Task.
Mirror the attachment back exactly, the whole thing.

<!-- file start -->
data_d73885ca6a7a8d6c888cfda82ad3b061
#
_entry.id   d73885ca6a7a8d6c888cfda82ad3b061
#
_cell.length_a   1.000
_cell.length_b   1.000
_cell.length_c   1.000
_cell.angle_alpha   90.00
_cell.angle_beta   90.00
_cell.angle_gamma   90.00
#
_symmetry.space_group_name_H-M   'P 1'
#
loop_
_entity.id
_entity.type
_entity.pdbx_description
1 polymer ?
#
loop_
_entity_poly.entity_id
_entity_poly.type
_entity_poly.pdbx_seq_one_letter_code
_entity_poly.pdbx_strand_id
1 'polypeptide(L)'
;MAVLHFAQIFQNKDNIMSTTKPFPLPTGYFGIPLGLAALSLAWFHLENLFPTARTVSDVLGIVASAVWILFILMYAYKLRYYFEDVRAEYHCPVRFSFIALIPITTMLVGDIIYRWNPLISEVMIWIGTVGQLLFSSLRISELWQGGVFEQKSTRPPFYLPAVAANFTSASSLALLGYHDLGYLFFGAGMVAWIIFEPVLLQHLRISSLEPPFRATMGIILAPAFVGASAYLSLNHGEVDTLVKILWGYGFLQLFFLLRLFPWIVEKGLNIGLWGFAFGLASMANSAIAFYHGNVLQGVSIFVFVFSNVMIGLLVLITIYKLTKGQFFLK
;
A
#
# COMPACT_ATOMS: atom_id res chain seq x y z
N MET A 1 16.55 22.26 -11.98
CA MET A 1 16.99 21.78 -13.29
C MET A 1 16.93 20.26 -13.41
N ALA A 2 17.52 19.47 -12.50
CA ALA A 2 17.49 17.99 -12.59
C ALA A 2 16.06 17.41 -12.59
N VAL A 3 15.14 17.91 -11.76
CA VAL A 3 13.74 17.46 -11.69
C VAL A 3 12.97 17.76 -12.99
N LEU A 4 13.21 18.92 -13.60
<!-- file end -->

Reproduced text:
data_d73885ca6a7a8d6c888cfda82ad3b061
#
_entry.id   d73885ca6a7a8d6c888cfda82ad3b061
#
_cell.length_a   1.000
_cell.length_b   1.000
_cell.length_c   1.000
_cell.angle_alpha   90.00
_cell.angle_beta   90.00
_cell.angle_gamma   90.00
#
_symmetry.space_group_name_H-M   'P 1'
#
loop_
_entity.id
_entity.type
_entity.pdbx_description
1 polymer ?
#
loop_
_entity_poly.entity_id
_entity_poly.type
_entity_poly.pdbx_seq_one_letter_code
_entity_poly.pdbx_strand_id
1 'polypeptide(L)'
;MAVLHFAQIFQNKDNIMSTTKPFPLPTGYFGIPLGLAALSLAWFHLENLFPTARTVSDVLGIVASAVWILFILMYAYKLRYYFEDVRAEYHCPVRFSFIALIPITTMLVGDIIYRWNPLISEVMIWIGTVGQLLFSSLRISELWQGGVFEQKSTRPPFYLPAVAANFTSASSLALLGYHDLGYLFFGAGMVAWIIFEPVLLQHLRISSLEPPFRATMGIILAPAFVGASAYLSLNHGEVDTLVKILWGYGFLQLFFLLRLFPWIVEKGLNIGLWGFAFGLASMANSAIAFYHGNVLQGVSIFVFVFSNVMIGLLVLITIYKLTKGQFFLK
;
A
#
# COMPACT_ATOMS: atom_id res chain seq x y z
N MET A 1 16.55 22.26 -11.98
CA MET A 1 16.99 21.78 -13.29
C MET A 1 16.93 20.26 -13.41
N ALA A 2 17.52 19.47 -12.50
CA ALA A 2 17.49 17.99 -12.59
C ALA A 2 16.06 17.41 -12.59
N VAL A 3 15.14 17.91 -11.76
CA VAL A 3 13.74 17.46 -11.69
C VAL A 3 12.97 17.76 -12.99
N LEU A 4 13.21 18.92 -13.60